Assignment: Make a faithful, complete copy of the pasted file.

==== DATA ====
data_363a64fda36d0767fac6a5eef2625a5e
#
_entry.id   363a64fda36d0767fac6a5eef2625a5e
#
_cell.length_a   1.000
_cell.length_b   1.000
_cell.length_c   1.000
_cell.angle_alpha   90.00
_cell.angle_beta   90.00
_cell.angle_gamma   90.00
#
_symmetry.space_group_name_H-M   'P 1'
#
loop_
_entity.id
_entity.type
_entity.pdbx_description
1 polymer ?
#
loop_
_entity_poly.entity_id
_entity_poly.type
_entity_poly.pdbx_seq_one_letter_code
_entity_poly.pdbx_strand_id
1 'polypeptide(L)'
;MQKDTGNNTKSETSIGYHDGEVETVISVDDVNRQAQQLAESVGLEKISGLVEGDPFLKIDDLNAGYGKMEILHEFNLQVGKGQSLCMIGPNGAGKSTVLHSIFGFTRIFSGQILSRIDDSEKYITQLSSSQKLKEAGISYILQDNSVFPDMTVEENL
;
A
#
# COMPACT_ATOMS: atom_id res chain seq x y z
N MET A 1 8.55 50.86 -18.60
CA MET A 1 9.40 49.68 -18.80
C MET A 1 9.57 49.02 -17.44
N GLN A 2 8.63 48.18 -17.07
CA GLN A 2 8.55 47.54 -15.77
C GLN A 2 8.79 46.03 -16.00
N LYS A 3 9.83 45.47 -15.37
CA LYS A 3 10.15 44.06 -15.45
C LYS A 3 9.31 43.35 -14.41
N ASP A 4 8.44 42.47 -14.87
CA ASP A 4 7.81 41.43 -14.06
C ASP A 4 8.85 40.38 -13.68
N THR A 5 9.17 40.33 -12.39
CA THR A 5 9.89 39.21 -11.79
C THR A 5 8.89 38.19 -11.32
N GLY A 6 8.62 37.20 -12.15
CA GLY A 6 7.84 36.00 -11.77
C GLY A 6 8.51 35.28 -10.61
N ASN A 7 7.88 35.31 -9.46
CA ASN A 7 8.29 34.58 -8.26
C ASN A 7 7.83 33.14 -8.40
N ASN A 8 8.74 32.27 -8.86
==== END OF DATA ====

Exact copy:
data_363a64fda36d0767fac6a5eef2625a5e
#
_entry.id   363a64fda36d0767fac6a5eef2625a5e
#
_cell.length_a   1.000
_cell.length_b   1.000
_cell.length_c   1.000
_cell.angle_alpha   90.00
_cell.angle_beta   90.00
_cell.angle_gamma   90.00
#
_symmetry.space_group_name_H-M   'P 1'
#
loop_
_entity.id
_entity.type
_entity.pdbx_description
1 polymer ?
#
loop_
_entity_poly.entity_id
_entity_poly.type
_entity_poly.pdbx_seq_one_letter_code
_entity_poly.pdbx_strand_id
1 'polypeptide(L)'
;MQKDTGNNTKSETSIGYHDGEVETVISVDDVNRQAQQLAESVGLEKISGLVEGDPFLKIDDLNAGYGKMEILHEFNLQVGKGQSLCMIGPNGAGKSTVLHSIFGFTRIFSGQILSRIDDSEKYITQLSSSQKLKEAGISYILQDNSVFPDMTVEENL
;
A
#
# COMPACT_ATOMS: atom_id res chain seq x y z
N MET A 1 8.55 50.86 -18.60
CA MET A 1 9.40 49.68 -18.80
C MET A 1 9.57 49.02 -17.44
N GLN A 2 8.63 48.18 -17.07
CA GLN A 2 8.55 47.54 -15.77
C GLN A 2 8.79 46.03 -16.00
N LYS A 3 9.83 45.47 -15.37
CA LYS A 3 10.15 44.06 -15.45
C LYS A 3 9.31 43.35 -14.41
N ASP A 4 8.44 42.47 -14.87
CA ASP A 4 7.81 41.43 -14.06
C ASP A 4 8.85 40.38 -13.68
N THR A 5 9.17 40.33 -12.39
CA THR A 5 9.89 39.21 -11.79
C THR A 5 8.89 38.19 -11.32
N GLY A 6 8.62 37.20 -12.15
CA GLY A 6 7.84 36.00 -11.77
C GLY A 6 8.51 35.28 -10.61
N ASN A 7 7.88 35.31 -9.46
CA ASN A 7 8.29 34.58 -8.26
C ASN A 7 7.83 33.14 -8.40
N ASN A 8 8.74 32.27 -8.86